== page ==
A Real Stimulus plan, Mexico City style

"With midterm elections looming in July, Mayor Marcelo Ebrard has been rather creative in his attempts to make life more livable for the people of this sprawling metropolis, which finds itself clogged with traffic, overwhelmed by smog, prowled by criminals and reeling from the global financial crisis.

The mayor dumps sand at public pools to create artificial beaches. He bans cars from major roadways on Sundays and turns them into sprawling bike paths. The largest skating rink in the world, one that makes Rockefeller Center’s patch of ice look puny, went up in the Zócalo, Mexico City’s central square, for the second straight year over the Christmas holidays.

This weekend, for Valentine’s Day, the government is sponsoring a mass kiss-in, in an attempt to break the world record and raise awareness about domestic violence. “Bésame Mucho,” or “Kiss me a lot,” was recently adopted as the city’s motto by tourism officials, and Mr. Ebrard is expected to preside over the event, though his s…
This worthwhile Zakaria column definitely makes the case of the supreme competence of Canada* especially in comparison with the cascading failures and economic crisis in the U.S.






*Editor's Note: Canada is that country up north of here.
Today's is Darwin's 200th birthday, I thought this was relevant in some way.

Every other year I teach a class on Asian History, usually focused on Modern East Asia. This year I am giving much greater attention to Korea in the class and we are reading several books on Korean topics.

Something I had my student's read this week has been resonating in my mind: Yi Ik's late eighteenth century critique of Catholic missionaries arguments, which ended with this:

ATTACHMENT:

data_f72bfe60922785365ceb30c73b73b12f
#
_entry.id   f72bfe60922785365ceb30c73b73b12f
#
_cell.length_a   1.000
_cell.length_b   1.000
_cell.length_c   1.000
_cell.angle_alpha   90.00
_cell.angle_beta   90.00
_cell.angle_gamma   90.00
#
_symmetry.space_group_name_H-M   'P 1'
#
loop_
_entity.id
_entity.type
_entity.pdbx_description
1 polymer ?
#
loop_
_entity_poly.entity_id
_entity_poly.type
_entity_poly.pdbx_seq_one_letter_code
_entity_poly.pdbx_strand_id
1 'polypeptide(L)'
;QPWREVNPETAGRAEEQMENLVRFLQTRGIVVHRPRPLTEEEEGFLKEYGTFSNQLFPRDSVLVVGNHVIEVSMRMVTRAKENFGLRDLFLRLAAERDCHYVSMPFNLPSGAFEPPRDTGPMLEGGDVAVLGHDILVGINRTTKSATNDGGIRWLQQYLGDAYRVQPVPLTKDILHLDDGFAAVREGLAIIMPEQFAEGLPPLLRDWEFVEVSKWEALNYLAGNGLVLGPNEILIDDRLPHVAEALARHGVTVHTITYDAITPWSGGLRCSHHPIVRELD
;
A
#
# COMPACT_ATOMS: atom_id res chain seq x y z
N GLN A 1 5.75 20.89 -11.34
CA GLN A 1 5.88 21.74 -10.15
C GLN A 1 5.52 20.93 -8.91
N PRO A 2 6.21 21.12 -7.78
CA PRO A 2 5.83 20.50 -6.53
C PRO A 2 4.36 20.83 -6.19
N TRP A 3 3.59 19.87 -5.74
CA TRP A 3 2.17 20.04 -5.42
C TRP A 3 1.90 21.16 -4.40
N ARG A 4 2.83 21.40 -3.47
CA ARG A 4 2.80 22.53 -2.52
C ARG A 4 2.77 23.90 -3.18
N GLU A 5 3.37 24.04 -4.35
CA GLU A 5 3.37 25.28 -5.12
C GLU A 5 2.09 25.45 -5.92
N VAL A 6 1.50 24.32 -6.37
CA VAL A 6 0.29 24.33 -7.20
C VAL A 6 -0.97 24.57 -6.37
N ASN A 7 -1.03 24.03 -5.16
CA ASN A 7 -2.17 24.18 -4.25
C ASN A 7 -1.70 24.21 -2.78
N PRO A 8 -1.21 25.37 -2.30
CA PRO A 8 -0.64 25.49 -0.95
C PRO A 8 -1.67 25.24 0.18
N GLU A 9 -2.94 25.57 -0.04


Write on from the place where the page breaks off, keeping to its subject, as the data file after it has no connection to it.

"But the Europeans embrace the miraculous and the mysterious. The more perplexing the evidence, the more easily the ignorant are seduced by it. This being the case, they have no right to complain that only evil spirits delude people. The teachings of their Lord of Heaven do at least as much damage to the hearts and minds of people....
There is no subject these Westerners have not exhaustively explored and nothing too profound for them to understand, so it is really a pity that they have become mixed up with s…

“This is for God that sav my sol.”

I managed to miss this NY Times article about the song "Poor Ellen Smith" but since I sing it all the time I am glad that a friend of mine sent it to me.

40 isn't old if you're a tree

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I just turned 40, which I think means that I can no longer even officially pretend to be anything but old.

Though as both a historian and an old time musician I generally don't have a problem with that category of old. Maybe it will improve my fiddling.

And, it definitely took the edge off of the whole aging process to get this fine bajo sexto:



Turning 40 and sticking around here seemed wrong in so many ways, so we headed to New Orleans. There we did a bunch of the things that are best done in New Orleans--eat, drink, listen to music. Etc.

Here is a picture of Skye and Lark standing in front of the place Skye used to live in when she was Lark's age, on Bourbon Street.



Since we are discussing Plessy v. Ferguson in my survey class this week, those students might be interested to know that we stayed with friends in the French Quarter right around the corner from the church that was Homer Plessy's spiritual home. I would have taken a picture of it but can explain here why I d…

Watch out Bucky!

My old friend Van Mobley is running for State Superintendent of Schools in the Great State of Wisconsin--and he is in the lead in raising money.

Van's website accurately captures his essence. Wisconsin will never know what hit it.